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Scottish National Dictionary (1700–)

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First published 1974 (SND Vol. IX).

STOO, v.1, n.1 Also stu(e), stow, †stou; stoow; styoo (Ork. 1929 Marw.). [stu:]

I. v. 1. To cut or crop (Sc. 1808 Jam.), to lop, to trim with shears or knife, to cut off (the ears or tail of an animal, specif. as a mark of ownership) (Sh. 1866 Edm. Gl., 1908 Jak. (1928), stu, Sh. 1971; to cut the hair (Ork. 1929 Marw.). Freq. with aff. Also fig. in ppl.adj. stooed, rooked, cleaned out at marbles (Sh. 1971).Sc. 1710 T. Ruddiman Gl. to Douglas Aeneis:
I'll stow the lugs out of your head, i.e. I'll crop your ears.
Edb. 1773 Fergusson Poems (S.T.S.) II 128:
After their yokin, I wat weel They'll stoo the kebbuck to the heel.
Dmf. 1797 Edb. Mag. (Dec.) 457:
Monie a whang, stou'd frae the gude auld cheese.
Sc. 1817 Scott Rob Roy xxxiv.:
I wad stow the tongue out o' the head o' ony o' them.
Ayr. 1819 Kilmarnock Mirror 135:
As to the case o' my father's tailless cow, to my shame I confess it was me, that stoot it aff.
Abd. 1832 W. Scott Poems 64:
He ripet ilka pouch, an' squeez'd my throat — Ye knave, he says, I'll stoo ye itha spot.
Sh. 1836 Gentleman's Mag. II. 590:
Ill luk sit i' ma haands gin I sud na astud [sic] his luggs.
Ork. 1880 Dennison Sketch-Bk. 119:
A' bit de cue wus fairly stooed.
Sh. 1897 Shetland News (18 Dec.):
The right lugg stoowed a bit behind.
Kcb.4 1900:
Ye sud stoo the tail aff that tyke.
Abd. 1903 Abd. Weekly Jnl. (29 April):
She considered it very unlucky to cut the hair on her cows' tails during the time they were in calf. As soon as they were calved, their tails were cut — or “stoot”, as she termed the operation.
Abd. 1951 Buchan Observer (11 Dec.):
Aye stooin' an' shooin' at three-leggit masks.
Sh. 1964 Folk Life II. 13:
The kishie was finished except for trimming off or stooing the loose ends of the hyogs.

Ppl.adj. stooed, stowed, of a mark of ownership of an animal, in combs.: (1) round-stowed, having the ear-tip cut off in a semi-circular form; (2) stooed-hemlin, half of the ear cut off at a slant, stooed rip, a slit made in the ear after the point has been cut off (Ork. 1971). See Hemlin, Rip, n.1, 3.(1) m.Lth. 1758 Caled. Mercury (24 June):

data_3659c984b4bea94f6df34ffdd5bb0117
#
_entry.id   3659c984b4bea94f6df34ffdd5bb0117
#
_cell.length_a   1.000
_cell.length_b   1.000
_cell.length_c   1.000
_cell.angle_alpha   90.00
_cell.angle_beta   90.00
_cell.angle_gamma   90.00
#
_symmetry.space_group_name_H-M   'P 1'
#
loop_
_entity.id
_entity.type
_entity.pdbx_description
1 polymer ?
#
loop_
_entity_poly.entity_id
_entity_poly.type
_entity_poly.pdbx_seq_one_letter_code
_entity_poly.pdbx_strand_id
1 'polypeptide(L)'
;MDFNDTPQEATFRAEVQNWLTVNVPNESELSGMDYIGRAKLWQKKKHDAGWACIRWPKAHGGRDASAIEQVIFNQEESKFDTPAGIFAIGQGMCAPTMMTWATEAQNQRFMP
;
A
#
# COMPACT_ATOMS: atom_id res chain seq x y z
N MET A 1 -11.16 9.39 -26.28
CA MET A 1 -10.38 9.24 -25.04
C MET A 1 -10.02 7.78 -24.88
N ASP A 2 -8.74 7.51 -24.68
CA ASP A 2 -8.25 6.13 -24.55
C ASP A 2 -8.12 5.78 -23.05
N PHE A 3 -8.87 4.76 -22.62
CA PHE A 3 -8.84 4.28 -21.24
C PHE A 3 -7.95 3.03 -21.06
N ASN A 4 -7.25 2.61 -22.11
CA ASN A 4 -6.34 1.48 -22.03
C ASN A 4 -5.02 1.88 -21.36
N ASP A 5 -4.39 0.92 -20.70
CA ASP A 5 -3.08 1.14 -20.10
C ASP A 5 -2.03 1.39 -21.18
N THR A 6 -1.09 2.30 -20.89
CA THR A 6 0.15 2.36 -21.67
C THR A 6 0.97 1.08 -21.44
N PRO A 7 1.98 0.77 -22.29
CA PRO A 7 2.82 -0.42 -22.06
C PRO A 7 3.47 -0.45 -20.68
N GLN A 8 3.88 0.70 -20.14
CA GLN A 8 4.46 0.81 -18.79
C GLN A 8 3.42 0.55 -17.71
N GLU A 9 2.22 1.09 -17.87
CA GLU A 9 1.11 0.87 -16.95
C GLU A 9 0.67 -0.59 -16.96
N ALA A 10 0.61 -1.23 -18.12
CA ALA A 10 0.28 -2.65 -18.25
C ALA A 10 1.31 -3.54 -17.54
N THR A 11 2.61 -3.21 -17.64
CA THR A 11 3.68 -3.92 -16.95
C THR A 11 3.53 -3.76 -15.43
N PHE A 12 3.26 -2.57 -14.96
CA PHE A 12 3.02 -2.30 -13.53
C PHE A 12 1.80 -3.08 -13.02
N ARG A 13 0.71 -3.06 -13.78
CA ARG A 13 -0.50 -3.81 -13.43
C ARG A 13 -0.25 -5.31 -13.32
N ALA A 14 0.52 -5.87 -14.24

The Ews are . . . round-stowed in the near Ear, and back halfed in the far Ear.

2. To cut off the stem or shoots of a plant or tree (s.Sc. 1802 J. Sibbald Chron. Sc. Poetry Gl.; Sh., Abd. 1971). Freq. in vbl.n. stooins, stowins, -ans, lopped leaves or shoots, esp. the broken or young leaves of colewort, nipped off and used as food (Sc. 1808 Jam.: Ayr. 1912 D. McNaught Kilmaurs 298; Rxb. 1923 Watson W.-B.; Sh., Abd. 1971). Cf. Stone, n.2, Stoom.Sc. 1722 Scots Mag. (May 1934) 146:
Here's parsel and stowans, cries Nancy.
Ayr. 1790 A. Tait Poems 227:
Heads of bodies like sybos stou'd.
Sc. 1814 J. Sinclair Agric. Scot. II. 64:
No article is in greater repute in small cottage gardens than what is styled stooans or stowans.
Abd. 1828 P. Buchan Ballads I. 274:
I'll lea' to you my bonny nib, That used to stue the corn.
m.Sc. 1842 A. Rodger Stray Leaves 109:
They pu'd their ain fruit, and they stoo'd their ain kail.
Bwk. 1856 G. Henderson Pop. Rhymes 83:
Mawky kail wi' mony stowans.
Arg. 1882 Arg. Herald (3 June):
We hae an unco crap o' stouins in the yaird ee noo.
Abd. 1923 Swatches o' Hamespun 7:
Aw saw him stooin skellach wi' a scythe.

II. n. 1. A slice, a piece cut, a chunk (n.Sc., Rxb. 1825 Jam.).Sc. 1716 Ramsay Poems (S.T.S.) I. 72:
A Kcbbuck . . . in Stous that Day.
Lth. 1819 J. Thomson Poems 67:
[She] frae her kebbock whang'd a stow.
Ayr. 1822 H. Ainslie Pilgrimage 65:
The browster wife brings ben A stow o' cheese.
Bwk. a.1838 Jam. MSS. XII. 212:
To cut a great stoo of bread.

2. A mark of ownership on an animal's, esp. a sheep's ear, made by cutting off a portion backwards from the tip (Ork. 1910 Old-Lore Misc. III. i. 24, 1929 Marw.; Sh. 1971). Also in dim. form †stouake, stook [ < stoo-ick] (Id.).Ork. 1730 MS.:
On the Stouake marke . . . 10 [sheep].
Kcb.4 1900:
Barniewater's lug mark for his sheep was the roun' stoo.

[Reduced form of Eng. dial. stove, a vbl. deriv. of O.N. stúfr, a stump. Cf. O.N. stýfa, to cut off. O.Sc. has stow, to crop (the ears), 1513.]

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"Stoo v.1, n.1". Dictionary of the Scots Language. 2004. Scottish Language Dictionaries Ltd. Accessed 27 Jun 2022 <>



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